GDPR is the top tech disrupter shaking the insurance business

9 Oct 2017

Image: HQuality/Shutterstock

Industry already challenged by over-regulation prepares for the onslaught of robo-advisers.

The General Data Protection Regulation (GDPR), which comes with hefty fines for data breaches, is the major tech challenge keeping practitioners in the insurance industry awake at night.

According to a new study by PwC, GDPR – which will be going into effect in May 2018 – is the top business disrupter according to nearly three out of four respondents (70pc).

‘Organising and accessing both internal and external data to derive insights should be high on the change agenda’

Other key business disrupters are changes in distribution channels (67pc), and changes in core and emerging technologies including insurtech.

These trends are also seen as opportunities, said Darren O’Neill, data analytics partner at PwC.

“Following an extended period of relative turbulence and volatility, insurers are now better positioned to look to the future.

“Investing in capability to improve competitiveness and customer experience and address the challenges that disruption and technology innovation will bring should be a key focus.

“Organising and accessing both internal and external data to derive insights should be high on the change agenda. Leveraging data as a strategic asset can help insurers develop new and improved proxies for risk pricing and selection as well as deliver greater insights into customer behaviour.”

Analytics and robo-advisers are an assured thing

According to the study, this is a step-up in the perceived opportunities presented by emerging technologies such as data analytics, artificial intelligence and robotics in 2017 when compared to 2016.

For example, 87pc see the value of data analytics compared to 70pc last year, half see the opportunities presented by artificial intelligence compared to a third last year, and 43pc say robotics and automation will bring opportunities compared to just 20pc last year. One in two also see the value of insurtech.

The role of innovation, including the utilisation of insurance technology, is increasingly evident with CEOs seeing the value, including the use of personal health devices and home technologies. The utilisation of these technologies is primarily being driven by operational efficiency, customer demand and competition.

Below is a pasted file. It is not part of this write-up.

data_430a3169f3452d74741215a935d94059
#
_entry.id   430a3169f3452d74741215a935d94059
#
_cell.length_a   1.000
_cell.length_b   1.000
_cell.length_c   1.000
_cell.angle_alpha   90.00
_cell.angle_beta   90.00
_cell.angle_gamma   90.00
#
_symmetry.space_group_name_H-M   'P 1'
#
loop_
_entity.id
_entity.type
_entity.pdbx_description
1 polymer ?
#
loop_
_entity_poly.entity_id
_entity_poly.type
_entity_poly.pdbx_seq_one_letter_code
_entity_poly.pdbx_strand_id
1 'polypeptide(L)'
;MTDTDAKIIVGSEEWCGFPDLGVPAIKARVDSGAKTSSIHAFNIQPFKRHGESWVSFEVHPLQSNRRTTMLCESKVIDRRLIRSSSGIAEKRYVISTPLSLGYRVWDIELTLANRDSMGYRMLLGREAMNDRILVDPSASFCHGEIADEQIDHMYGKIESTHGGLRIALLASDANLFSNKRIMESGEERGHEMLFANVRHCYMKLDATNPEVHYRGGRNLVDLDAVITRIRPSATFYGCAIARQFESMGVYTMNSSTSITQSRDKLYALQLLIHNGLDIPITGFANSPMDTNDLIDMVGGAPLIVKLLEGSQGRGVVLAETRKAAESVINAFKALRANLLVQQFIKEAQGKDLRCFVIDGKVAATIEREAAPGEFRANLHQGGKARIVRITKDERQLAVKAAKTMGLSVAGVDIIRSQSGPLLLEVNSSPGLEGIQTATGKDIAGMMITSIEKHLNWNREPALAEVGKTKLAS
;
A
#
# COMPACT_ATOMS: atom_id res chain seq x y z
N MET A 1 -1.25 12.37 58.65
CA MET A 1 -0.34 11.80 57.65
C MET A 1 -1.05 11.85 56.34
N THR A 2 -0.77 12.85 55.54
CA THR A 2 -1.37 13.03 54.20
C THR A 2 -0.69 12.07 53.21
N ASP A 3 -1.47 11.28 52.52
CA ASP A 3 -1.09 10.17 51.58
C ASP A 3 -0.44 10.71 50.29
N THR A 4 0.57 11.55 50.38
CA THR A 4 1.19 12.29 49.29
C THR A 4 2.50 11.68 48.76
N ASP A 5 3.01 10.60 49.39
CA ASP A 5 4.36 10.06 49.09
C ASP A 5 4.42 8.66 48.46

The top challenges for the Irish insurance industry right now are over-regulation (70pc), cyber-threats (66pc) and skills availability (53pc), although globally these challenges are of much greater concern.

Over a quarter (27pc) of Irish respondents admitted to having experienced a cyberattack in the last few years.

Nearly three-quarters (73pc) reported that the Irish regulatory regime is more demanding when compared to other EU territories. The most competitive international regulatory regimes relative to Ireland were noted as Luxembourg, Bermuda and Frankfurt.

Although nearly two-thirds (63pc) see it as a business disrupter, some recognise Brexit is an opportunity with 26pc of respondents whose companies have UK operations saying their organisation is considering relocating some or all of their operations to Ireland.

The respondents did note challenges to realising Brexit-related opportunities in the form of regulation, infrastructure and accommodation, high personal tax and the availability of talent.

“Insurance and re-insurance in Ireland have undergone significant changes in recent years but these findings show a sector keen to expand through investing in staff and new innovative capabilities to meet customer needs,” said Kevin Thompson, CEO of Insurance Ireland.

“It is also clear that Ireland is in the frame for Brexit-related investments which can enable our continued growth as an international hub for insurance and sustain the 28,000 people employed directly and indirectly in the sector. Insurance Ireland is working with the Government and others to address policy challenges and ensure the sector realises the opportunities available.”

John Kennedy is a journalist who served as editor of Silicon Republic for 17 years